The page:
One doctor with long COVID, who has faced debilitating symptoms and a pay cut, is calling on employers to be more proactive
Kaveri Jalundhwala is losing income and faces an extension of her GP training after contracting COVID-19 at work while on a hospital placement.
The uncertainty, on top of debilitating ongoing symptoms, has been very difficult.
‘I became ill on 30 March and had all the usual symptoms, and after a week I felt better and went back to work. I was sent to a COVID ward and worked there for three days while I was still coughing, but I didn’t have fever.
‘Then I got another fever, so I isolated again and then I started really struggling with shortness of breath and that’s been my primary symptom for three months. After that my main symptom was fatigue, which I’m still struggling with now.’
Dr Jalundhwala, 28, is doing an extended phased return on a GP placement in the Thames Valley.
She had three months sick pay, followed by two months working 60 per cent, and is now working 80 per cent, all remote.
‘I got the full pay while I was on sick leave but then they put me on less than full time pay, so I was paid 60 per cent for two months and now I’m paid 80 per cent.
‘Someone on the Facebook group highlighted to me that I shouldn’t have had my pay cut at all, so I’m following that up with my employers,’ she says.
Losing 40 per cent of income is always hard – especially when you still have around £26,000 in student loans still to pay off.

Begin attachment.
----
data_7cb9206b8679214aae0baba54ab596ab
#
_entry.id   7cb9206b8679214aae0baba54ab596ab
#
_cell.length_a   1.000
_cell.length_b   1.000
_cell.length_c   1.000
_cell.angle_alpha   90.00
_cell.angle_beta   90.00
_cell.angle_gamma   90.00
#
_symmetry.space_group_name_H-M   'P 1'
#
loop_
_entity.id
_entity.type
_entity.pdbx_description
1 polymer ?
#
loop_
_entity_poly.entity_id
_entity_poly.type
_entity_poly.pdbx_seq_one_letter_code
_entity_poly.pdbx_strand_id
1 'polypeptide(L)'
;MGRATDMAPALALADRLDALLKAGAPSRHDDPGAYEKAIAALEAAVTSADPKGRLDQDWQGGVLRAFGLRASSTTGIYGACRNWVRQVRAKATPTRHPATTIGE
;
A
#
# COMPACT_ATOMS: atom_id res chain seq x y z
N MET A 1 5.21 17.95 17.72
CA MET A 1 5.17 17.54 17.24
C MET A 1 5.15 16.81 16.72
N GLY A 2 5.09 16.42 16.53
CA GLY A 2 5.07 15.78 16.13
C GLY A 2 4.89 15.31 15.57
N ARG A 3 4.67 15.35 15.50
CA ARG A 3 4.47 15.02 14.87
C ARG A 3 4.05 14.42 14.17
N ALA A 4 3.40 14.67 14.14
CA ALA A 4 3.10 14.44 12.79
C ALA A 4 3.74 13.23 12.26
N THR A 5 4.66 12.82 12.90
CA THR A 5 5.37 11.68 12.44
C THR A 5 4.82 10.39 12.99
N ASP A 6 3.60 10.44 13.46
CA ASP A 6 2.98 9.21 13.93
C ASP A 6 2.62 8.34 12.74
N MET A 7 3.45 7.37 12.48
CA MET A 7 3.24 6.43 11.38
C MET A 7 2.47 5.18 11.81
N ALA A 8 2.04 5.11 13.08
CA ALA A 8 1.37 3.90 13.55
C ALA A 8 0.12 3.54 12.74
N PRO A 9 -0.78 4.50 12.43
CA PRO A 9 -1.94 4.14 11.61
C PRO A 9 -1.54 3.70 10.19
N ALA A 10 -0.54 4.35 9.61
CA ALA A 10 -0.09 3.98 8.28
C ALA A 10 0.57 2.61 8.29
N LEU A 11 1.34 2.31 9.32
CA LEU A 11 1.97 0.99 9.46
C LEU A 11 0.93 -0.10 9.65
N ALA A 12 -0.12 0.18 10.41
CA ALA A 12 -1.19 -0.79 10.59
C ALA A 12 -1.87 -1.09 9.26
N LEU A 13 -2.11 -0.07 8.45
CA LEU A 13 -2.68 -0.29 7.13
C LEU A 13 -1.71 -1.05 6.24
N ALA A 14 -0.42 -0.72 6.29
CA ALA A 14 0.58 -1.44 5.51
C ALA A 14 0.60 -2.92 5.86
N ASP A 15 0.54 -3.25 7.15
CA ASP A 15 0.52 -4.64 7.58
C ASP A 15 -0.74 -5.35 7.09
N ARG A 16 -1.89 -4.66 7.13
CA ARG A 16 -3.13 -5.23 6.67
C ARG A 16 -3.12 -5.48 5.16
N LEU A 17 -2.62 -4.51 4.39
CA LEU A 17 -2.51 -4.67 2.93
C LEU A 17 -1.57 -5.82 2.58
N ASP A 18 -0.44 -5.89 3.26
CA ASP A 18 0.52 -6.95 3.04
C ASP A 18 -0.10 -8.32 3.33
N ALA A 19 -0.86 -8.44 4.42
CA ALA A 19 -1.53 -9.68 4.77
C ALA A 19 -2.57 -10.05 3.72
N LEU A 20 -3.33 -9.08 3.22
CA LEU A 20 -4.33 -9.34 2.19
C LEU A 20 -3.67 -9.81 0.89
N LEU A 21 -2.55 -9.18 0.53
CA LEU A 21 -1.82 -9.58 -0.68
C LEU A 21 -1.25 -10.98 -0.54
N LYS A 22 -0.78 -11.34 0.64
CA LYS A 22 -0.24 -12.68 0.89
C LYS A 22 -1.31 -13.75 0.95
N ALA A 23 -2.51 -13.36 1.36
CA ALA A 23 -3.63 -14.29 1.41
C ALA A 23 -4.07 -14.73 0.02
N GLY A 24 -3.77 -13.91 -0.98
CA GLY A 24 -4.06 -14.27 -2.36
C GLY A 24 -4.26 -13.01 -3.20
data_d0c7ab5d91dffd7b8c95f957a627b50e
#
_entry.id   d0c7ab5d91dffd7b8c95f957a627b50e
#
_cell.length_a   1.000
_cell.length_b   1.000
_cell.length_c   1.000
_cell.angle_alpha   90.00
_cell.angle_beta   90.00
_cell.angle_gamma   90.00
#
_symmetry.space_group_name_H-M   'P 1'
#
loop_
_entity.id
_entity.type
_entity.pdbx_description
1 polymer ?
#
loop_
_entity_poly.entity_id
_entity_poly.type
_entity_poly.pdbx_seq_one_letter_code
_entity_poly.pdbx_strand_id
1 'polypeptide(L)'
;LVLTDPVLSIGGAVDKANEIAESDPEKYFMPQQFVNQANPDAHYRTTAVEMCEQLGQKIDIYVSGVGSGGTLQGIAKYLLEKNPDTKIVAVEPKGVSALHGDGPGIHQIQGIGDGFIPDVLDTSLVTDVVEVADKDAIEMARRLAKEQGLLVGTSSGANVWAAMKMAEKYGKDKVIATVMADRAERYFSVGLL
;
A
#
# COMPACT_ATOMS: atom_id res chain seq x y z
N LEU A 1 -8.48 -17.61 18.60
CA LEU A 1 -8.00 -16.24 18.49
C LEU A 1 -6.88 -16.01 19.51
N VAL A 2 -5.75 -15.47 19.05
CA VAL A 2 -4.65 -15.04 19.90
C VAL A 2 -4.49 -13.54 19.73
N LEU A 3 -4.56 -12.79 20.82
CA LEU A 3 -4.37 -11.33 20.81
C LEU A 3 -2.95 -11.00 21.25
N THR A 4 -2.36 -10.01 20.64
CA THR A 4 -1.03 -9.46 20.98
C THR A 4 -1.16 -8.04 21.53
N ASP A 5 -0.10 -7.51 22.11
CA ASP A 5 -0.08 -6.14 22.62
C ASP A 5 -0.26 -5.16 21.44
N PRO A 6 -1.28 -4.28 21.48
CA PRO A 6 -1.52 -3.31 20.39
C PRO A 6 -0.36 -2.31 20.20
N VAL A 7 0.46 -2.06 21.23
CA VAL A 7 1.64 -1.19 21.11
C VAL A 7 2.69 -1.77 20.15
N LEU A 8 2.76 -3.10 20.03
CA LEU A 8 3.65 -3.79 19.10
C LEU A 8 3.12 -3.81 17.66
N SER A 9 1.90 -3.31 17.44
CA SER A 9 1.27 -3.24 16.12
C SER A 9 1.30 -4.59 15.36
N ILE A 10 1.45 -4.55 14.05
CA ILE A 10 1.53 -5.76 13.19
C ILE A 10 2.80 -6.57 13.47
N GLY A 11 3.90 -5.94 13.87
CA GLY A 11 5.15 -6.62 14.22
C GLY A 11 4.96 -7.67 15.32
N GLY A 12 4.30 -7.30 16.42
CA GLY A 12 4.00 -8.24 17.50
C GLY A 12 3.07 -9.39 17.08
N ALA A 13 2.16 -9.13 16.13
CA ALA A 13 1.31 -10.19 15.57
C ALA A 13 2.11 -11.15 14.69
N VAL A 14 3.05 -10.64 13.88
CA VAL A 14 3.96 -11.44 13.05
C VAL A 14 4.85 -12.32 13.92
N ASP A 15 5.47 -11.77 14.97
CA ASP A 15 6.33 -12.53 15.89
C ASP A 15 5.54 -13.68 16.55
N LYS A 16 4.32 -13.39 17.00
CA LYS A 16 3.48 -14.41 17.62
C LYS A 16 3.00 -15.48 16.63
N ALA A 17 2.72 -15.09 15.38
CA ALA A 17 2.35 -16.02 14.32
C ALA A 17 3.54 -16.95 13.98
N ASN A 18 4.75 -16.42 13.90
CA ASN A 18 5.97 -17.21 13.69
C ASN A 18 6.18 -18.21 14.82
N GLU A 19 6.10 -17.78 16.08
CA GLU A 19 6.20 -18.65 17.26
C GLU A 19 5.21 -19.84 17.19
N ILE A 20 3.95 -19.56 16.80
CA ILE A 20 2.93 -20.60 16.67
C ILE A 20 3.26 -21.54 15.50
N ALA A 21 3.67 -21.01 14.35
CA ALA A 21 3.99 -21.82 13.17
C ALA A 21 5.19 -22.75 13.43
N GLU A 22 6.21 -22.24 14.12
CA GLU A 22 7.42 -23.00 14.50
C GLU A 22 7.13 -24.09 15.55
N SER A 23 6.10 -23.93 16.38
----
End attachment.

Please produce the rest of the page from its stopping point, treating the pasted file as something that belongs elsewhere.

‘I’m lucky, I’ve got savings and my husband has a good job so we’re managing OK at the moment. But I’ve heard of people who have lost their jobs, which is just terrible.’
She is also concerned about what will happen when she rotates to her next hospital placement, which is due to be emergency medicine – something she won’t be able to do from home.
‘Hopefully I’ll be better, but there are still days when I just can’t do it, no matter how much I push myself. I think I’ll be working eight-hour shifts but I’m struggling to get in contact with anybody to find out if there’s any flexibility in this. I’ll be going to 60 per cent, so that will be a big cut in pay again.
‘It will also mean more months of working as a trainee, which is fine for me, because that’s just how it is, but it wouldn’t be fine for everybody.’
She is finding it difficult to deal with the situation, particularly as she has problems concentrating because of her long COVID.
‘I think it would help if employers were more proactive and when people are sick for a long time, I think they should be reaching out to find out what is happening. It’s also difficult to find out information, for example what is the situation with sick pay. Some days I’ve felt I don’t have the energy to do this as well as my work, so obviously I prioritise my work. It’s very difficult all round.’
Read the full article here: https://www.bma.org.uk/news-and-opinion/living-with-covid